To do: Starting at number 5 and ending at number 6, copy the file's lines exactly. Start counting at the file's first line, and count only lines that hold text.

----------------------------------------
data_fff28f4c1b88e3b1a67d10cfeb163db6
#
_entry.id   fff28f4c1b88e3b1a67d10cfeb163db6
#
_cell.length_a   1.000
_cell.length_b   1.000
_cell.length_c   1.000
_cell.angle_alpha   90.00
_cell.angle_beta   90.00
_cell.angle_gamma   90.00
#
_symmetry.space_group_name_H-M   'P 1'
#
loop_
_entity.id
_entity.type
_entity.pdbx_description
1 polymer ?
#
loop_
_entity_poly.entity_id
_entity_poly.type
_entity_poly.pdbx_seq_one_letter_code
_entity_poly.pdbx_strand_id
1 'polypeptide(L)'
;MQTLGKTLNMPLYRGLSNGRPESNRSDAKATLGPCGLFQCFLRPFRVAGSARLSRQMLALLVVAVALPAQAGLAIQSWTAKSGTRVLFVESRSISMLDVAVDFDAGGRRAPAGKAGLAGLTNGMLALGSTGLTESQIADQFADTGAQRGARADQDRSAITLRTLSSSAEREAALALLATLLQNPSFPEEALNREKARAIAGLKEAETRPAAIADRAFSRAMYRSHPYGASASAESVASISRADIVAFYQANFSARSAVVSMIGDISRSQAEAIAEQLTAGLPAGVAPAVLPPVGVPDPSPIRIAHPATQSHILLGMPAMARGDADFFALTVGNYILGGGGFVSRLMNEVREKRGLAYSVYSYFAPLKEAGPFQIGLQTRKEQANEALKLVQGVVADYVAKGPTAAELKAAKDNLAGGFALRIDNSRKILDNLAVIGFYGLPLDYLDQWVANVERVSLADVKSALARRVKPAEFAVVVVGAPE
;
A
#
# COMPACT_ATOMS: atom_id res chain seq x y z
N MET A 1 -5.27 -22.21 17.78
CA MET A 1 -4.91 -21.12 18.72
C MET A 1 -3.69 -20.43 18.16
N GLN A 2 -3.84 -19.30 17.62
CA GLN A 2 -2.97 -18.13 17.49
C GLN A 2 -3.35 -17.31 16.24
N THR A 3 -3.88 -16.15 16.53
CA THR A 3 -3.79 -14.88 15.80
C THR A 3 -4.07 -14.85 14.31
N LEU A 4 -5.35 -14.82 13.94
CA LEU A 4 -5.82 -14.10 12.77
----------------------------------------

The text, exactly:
_cell.length_a   1.000
_cell.length_b   1.000